It's hard to let go of something you struggled to acquire – or labored to build – and still take pride in.
Maybe it's that first suit you spent real money on that no longer fits, or the sports car you drove in your bachelor days that hasn't left the garage in 10 years, or a failing company, or a broken marriage.
Some things last. Some don't. Things that stop working or become obsolete should be discarded, but admitting that they no longer serve a purpose can be a hurdle.
Some people are so sentimental they can't get rid of things that never worked in the first place.
Legislators often take pride in laws they've passed – and take offense at any suggestion that those laws might require revision or revocation. Imagine how many must have felt when the 18th Amendment, ratified at the beginning of 1919, was repealed by the 21st Amendment at the end of 1933.
Prohibition had been the law of the land for 14 years, but there was no denying that it hadn't worked.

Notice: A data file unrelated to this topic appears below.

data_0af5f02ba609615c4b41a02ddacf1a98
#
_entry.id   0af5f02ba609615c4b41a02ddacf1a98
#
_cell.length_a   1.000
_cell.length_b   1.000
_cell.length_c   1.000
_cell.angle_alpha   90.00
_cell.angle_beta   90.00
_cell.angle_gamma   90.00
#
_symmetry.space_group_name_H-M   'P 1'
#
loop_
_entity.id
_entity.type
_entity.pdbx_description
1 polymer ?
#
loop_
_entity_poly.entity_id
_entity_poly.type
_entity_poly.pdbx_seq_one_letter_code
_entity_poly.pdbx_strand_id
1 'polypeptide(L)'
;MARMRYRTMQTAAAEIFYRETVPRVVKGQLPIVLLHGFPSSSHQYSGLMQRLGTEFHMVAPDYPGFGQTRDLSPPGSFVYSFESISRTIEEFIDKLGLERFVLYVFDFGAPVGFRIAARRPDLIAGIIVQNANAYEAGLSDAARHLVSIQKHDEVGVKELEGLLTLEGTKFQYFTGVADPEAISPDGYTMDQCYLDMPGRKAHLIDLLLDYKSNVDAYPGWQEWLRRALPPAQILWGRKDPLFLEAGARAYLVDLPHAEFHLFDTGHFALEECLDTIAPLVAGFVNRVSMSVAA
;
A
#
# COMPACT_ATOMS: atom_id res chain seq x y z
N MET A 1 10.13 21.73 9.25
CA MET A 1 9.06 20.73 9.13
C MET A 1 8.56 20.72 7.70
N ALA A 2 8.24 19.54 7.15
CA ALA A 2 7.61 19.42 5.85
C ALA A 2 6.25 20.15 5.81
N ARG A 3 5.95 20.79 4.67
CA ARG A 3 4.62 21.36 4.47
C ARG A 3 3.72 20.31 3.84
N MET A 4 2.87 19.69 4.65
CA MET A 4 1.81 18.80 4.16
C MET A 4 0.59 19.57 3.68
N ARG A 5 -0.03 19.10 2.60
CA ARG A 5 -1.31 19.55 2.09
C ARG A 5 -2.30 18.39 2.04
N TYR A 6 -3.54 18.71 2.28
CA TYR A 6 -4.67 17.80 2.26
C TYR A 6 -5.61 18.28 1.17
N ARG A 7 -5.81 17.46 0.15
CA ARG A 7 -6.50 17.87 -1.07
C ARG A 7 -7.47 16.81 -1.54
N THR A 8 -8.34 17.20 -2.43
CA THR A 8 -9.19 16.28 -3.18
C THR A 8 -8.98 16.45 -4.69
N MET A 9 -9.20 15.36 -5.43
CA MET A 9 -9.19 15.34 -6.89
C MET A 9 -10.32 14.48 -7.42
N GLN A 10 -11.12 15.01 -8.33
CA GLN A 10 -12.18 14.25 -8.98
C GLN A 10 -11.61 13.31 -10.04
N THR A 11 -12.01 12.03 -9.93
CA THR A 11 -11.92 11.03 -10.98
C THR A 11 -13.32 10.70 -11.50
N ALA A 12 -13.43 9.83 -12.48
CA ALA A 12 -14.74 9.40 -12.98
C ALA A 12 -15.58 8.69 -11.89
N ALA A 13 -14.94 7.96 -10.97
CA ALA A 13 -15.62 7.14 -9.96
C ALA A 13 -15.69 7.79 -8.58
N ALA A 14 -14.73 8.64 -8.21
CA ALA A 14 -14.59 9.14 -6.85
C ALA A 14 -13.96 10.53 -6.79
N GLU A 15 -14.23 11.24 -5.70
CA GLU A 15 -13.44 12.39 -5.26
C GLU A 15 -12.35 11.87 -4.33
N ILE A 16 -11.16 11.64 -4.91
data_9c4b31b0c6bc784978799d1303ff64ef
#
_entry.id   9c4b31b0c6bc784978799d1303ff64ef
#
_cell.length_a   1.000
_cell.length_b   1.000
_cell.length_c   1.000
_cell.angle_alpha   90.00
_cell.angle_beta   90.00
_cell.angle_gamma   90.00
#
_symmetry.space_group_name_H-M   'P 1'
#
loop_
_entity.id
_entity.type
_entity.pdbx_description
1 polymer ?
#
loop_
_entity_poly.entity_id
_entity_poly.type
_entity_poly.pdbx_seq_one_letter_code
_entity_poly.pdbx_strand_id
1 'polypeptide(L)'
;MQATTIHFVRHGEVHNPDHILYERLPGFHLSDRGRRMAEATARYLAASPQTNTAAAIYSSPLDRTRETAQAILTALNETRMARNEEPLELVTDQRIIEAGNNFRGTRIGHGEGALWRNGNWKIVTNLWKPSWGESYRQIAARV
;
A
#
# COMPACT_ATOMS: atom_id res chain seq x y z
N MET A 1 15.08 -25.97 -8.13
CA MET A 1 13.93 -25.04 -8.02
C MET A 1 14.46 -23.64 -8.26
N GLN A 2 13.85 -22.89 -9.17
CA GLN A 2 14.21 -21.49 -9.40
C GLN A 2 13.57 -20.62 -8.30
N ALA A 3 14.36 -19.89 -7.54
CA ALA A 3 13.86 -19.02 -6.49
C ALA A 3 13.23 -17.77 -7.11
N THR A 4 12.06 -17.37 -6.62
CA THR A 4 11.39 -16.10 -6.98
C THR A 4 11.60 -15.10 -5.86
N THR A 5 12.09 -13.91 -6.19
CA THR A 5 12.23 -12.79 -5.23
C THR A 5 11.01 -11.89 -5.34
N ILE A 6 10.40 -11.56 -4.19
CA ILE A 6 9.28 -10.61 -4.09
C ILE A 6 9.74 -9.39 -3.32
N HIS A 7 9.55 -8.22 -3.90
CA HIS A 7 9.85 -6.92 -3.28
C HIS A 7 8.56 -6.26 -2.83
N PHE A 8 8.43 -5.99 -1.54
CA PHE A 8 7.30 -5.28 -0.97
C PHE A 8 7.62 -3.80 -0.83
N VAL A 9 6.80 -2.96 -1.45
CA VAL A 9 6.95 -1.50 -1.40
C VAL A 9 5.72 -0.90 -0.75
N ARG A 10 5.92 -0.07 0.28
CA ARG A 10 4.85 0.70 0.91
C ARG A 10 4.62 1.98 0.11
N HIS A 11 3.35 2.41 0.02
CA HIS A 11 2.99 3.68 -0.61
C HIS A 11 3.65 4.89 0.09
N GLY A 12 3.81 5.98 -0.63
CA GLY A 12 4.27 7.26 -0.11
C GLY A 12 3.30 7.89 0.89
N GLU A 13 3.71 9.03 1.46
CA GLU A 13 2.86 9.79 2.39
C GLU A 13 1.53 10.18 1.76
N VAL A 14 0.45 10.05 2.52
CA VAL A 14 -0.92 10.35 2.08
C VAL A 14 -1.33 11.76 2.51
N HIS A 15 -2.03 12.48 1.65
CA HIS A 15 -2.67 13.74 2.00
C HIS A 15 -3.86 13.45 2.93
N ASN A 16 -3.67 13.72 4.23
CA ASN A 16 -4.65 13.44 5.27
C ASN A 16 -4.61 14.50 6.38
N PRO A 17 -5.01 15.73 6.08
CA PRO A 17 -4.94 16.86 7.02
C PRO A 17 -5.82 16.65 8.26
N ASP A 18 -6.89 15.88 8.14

Many of the key elements of the New Deal and the Great Society have proven to be mistakes that deserve to be abandoned, and yet they persist. Obamacare cries out for repeal, and repeal efforts are in the works, but will it die a merciful death or live on to prescribe merciless outcomes for us instead?
Laws don't get repealed that often, but one was repealed in West Virginia this week, and we should appreciate that occurrence for the phenomenon it is.
Last month, the House of Delegates voted 95-4, the Senate 33-0, to repeal the Alternative and Renewable Energy Portfolio Act. Gov. Earl Ray Tomblin signed the repeal Tuesday.
To their credit, our legislators were able to admit that the law that many of them had helped pass about five years ago had not worked out well and had to go.